The last chapter looked at objections to moral objectivism. To his credit, Shafer-Landau takes a fairly neutral attitude to the strongest objections. He dismisses many of the objections as weak, and I'm with him in most cases. Although I don't think he formulates the strongest objections at their strongest - and I think he somewhat misunderstands the argument about moral diversity - he does a pretty good job of this overall. The most important material in the book from my viewpoint takes only half a dozen pages, and I could really do with seeing the metaethics chapters beefed up considerably. But again, he writes very clearly and fairly (given that he obviously does have views of his own).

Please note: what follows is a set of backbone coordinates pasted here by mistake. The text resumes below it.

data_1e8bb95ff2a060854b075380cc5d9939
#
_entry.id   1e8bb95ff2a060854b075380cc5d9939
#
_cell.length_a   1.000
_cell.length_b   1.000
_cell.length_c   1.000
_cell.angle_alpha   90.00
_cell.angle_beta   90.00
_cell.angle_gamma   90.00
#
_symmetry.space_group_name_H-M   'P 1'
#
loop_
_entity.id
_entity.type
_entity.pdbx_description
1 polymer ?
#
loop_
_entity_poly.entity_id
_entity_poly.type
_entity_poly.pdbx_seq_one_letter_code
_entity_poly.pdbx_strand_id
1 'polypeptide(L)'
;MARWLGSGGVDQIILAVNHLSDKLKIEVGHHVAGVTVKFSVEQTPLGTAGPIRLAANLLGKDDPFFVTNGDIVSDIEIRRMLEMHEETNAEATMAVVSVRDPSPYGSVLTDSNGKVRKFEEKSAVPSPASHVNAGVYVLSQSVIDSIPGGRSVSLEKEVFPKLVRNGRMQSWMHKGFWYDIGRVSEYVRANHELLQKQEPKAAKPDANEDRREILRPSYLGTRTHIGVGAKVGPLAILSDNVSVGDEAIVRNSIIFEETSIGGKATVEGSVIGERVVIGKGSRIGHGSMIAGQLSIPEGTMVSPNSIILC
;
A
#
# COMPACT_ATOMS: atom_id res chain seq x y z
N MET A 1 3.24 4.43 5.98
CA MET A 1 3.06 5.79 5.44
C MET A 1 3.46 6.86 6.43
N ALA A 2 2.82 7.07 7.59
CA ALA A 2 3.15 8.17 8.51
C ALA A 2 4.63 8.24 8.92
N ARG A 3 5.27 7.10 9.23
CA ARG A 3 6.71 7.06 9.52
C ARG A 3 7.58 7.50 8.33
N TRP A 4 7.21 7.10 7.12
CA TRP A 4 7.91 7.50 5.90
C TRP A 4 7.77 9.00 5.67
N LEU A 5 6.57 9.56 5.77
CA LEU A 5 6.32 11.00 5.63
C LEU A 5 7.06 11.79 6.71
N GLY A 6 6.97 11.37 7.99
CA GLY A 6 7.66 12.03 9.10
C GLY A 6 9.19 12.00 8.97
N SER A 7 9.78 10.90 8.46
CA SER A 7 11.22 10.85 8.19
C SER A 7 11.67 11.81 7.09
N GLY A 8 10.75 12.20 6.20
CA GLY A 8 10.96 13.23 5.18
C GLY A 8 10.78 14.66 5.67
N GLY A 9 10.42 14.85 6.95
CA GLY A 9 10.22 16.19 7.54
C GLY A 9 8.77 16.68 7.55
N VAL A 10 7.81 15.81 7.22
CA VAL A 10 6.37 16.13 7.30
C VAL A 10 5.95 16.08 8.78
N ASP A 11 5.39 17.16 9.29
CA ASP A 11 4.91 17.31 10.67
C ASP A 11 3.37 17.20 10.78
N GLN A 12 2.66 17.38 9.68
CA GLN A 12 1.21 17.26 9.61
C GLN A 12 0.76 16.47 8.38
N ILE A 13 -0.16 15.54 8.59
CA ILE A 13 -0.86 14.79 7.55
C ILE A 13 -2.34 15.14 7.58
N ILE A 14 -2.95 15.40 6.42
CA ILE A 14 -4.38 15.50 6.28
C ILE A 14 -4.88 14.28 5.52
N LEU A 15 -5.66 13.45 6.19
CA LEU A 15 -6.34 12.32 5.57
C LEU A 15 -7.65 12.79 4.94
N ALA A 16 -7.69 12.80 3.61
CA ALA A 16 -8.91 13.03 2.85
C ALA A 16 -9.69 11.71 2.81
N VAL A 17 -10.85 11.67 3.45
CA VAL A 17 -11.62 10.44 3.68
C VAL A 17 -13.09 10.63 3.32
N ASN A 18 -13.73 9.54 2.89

I continue to think that this is a better introductory text than the Rachels book, though the latter is still good enough to be used for an alternative viewpoint. Any student who read both would know a lot about the main issues in philosophical ethics, though they'd pick up a certain moral realist bias - especially from Rachels.
What the Shafer-Landau book won't really do is stand as an introduction to metaethics. The metaethics chapters take up far less space than the normative ethics ones, and the account is, overall, just too thin (albeit, again, better than anything we get in Rachels). I'm still looking for a really good introductory metaethics text. Most books are either too shallow and facile or much too advanced and specialised for undergraduates.